Broadside or T-Bone Collisions
There are many different types of car accidents, and there are many reasons that these distinct collisions occur. Sometimes crashes happen when another vehicle plows into the rear of your vehicle. In other cases, a truck might drift across a lane while heading in the opposite direction, leading to a head-on lane-departure accident. One common type of car accident that can result in severe injuries is the broadside collision. Broadside collisions are also known as side crashes or T-bone crashes, the latter named for the way in which a vehicle might be struck in a perpendicular “T-bone” form by another automobile.
According to a fact sheet from the Insurance Institute for Highway Safety (IIHS), broadside collisions are extremely dangerous. “Side crashes account for about a quarter of passenger vehicle occupant deaths in the United States.” Who is responsible for a broadside collision, and what can you do if you have been injured because of another driver’s negligence? A San Diego County broadside collision lawyer can answer your questions today.Who is Liable for a North County Side-Impact Crash?
Liability for broadside collisions, or side-impact crashes, can be difficult to prove. Unlike rear-end car accidents, where we often know that the driver who struck the vehicle from behind is likely to carry at least some of the blame, broadside accidents can be more complicated.
For example, imagine that there is a four-way intersection with traffic lights. In one hypothetical scenario, imagine that Car A has a green light, and ninety-degrees from her at another point in the intersection, Car B has a red light. If Car B runs the red light, Car A might crash into the side of Car B. Then, alternatively, imagine that the cars are approaching the same intersection, but Car A has a red light and Car B has a green light. This time, Car A runs the red light and again crashes into Car B. In both scenarios, Car A strikes the side of Car B, but liability appears to vary quite drastically in the two cases.Understanding Comparative Negligence in California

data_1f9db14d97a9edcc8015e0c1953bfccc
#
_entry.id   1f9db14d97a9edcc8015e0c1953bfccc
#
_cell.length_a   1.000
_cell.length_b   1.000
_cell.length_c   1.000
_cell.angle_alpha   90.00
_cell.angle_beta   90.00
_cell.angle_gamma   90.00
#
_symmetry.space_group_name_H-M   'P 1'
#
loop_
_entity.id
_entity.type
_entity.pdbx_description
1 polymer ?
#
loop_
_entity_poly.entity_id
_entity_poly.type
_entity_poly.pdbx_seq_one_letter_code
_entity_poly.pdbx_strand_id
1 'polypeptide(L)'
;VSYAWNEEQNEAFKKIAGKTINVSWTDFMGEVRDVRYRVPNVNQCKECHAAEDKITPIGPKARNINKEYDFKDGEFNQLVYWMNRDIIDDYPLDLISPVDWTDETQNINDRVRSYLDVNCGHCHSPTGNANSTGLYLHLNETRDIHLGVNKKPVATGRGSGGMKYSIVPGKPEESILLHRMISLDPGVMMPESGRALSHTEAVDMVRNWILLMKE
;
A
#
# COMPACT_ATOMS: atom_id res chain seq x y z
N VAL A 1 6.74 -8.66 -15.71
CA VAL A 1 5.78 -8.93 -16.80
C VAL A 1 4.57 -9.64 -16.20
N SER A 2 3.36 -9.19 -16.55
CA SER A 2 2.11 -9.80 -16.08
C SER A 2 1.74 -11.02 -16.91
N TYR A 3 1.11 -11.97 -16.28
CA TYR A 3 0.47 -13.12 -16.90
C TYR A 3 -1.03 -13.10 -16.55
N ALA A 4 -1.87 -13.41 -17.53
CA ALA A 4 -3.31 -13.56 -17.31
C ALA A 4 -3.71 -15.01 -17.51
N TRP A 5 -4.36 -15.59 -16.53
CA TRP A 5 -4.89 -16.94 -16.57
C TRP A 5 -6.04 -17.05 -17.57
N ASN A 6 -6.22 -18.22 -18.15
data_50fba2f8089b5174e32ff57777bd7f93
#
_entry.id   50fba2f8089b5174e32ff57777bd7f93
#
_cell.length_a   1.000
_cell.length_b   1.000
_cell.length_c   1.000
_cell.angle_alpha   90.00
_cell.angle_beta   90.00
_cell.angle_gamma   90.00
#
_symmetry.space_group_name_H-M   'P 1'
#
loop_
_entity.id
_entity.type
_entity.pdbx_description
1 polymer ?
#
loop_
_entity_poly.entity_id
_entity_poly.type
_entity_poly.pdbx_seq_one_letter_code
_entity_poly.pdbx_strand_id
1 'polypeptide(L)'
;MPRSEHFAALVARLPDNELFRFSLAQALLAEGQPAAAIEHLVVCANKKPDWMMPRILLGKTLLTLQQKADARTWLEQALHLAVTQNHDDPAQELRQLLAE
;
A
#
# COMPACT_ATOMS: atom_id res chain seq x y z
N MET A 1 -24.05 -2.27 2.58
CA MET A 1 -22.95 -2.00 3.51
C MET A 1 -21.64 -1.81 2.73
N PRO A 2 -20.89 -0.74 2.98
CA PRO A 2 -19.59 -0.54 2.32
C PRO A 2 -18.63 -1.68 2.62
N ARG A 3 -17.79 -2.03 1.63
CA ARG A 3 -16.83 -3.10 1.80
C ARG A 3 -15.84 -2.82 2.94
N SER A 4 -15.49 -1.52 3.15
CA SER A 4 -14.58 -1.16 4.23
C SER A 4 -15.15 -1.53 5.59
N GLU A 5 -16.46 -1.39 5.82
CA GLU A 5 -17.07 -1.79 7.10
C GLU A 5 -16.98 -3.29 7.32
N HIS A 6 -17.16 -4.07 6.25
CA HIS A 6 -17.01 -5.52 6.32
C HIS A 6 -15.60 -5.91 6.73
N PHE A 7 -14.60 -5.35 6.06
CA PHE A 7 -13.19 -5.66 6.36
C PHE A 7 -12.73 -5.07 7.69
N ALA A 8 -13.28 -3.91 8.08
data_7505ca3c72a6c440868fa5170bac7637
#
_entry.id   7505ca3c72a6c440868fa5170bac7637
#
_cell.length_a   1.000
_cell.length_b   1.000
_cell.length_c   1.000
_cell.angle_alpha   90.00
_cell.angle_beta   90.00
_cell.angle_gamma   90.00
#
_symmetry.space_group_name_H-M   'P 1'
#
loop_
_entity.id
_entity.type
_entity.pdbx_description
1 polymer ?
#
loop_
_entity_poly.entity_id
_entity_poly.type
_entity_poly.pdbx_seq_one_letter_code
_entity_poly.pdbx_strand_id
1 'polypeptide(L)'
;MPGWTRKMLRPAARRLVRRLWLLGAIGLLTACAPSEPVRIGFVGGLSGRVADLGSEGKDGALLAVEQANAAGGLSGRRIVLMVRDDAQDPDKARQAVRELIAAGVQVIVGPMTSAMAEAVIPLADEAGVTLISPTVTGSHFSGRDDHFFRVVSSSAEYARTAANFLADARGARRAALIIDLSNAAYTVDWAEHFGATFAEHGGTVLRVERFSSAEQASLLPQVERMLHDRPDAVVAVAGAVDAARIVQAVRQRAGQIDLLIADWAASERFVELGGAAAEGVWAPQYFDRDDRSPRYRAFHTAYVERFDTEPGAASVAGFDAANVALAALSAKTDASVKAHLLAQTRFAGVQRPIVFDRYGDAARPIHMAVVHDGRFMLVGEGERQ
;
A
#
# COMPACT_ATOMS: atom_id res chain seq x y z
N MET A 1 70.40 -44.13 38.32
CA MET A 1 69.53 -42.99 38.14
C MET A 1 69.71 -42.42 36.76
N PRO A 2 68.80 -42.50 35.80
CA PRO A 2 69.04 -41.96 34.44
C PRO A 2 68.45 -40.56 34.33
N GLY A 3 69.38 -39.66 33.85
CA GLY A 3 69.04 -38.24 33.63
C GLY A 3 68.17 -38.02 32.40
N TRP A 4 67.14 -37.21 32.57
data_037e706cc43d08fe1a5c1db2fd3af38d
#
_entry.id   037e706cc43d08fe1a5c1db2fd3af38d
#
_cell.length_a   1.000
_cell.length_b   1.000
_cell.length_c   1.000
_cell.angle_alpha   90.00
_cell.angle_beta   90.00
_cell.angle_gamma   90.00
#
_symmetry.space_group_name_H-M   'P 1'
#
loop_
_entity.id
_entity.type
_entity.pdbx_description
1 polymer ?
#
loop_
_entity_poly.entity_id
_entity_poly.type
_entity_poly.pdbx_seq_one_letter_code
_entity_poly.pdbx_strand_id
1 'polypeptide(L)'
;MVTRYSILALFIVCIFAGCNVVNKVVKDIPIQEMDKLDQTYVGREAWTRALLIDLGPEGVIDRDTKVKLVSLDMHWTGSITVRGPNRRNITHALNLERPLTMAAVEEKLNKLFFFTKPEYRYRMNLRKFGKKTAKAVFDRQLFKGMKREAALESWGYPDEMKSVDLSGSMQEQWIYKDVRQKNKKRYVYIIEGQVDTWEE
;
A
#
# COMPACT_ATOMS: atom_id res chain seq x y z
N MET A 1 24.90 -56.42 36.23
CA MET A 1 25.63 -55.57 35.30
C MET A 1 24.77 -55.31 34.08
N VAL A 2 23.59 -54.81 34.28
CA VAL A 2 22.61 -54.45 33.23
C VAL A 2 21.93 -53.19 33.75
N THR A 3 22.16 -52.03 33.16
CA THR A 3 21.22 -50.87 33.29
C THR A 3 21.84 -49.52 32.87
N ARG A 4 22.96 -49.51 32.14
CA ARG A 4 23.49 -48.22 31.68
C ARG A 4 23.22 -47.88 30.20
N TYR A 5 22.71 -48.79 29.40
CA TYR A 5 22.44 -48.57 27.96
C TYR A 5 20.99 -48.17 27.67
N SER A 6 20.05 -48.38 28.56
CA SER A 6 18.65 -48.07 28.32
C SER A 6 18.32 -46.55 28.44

Given the complicated fact patterns of most broadside collision cases, you might be wondering: What will happen if I suffer injuries caused by the other driver’s negligence, but I was partially to blame? For instance, imagine that a plaintiff sustains serious injuries after being involved in a T-bone crash with an impaired driver who ran a stop sign. However, the plaintiff’s injuries may have been less severe if she had paid attention to a recall for her driver’s side airbag. Since she did not have the defective part repaired, her injuries may have been worse than they otherwise would have been.
California law follows a theory of “comparative fault.” It states that, as long as a plaintiff does not bear all of the responsibility for her injuries, then she can recover. Her recovery is then offset by the percentage of her responsibility. In the above case, a jury might say that the plaintiff was 10% responsible. As such, her recovery from the defendant would be reduced by 10%.Seek Advice from an Broadside Collision Attorney
If you were injured in a t-bone car accident, Walton Law Firm would be glad to help you navigate the post-accident insurance claims and legal process. For more than 20 years, Walton Law Firm has been helping residents of North County and throughout San Diego obtain the compensation they deserve for auto and motorcycle accident caused by another. All consultations are free, and home or hospital visits are available. Call today to learn your rights. (760) 571-5500.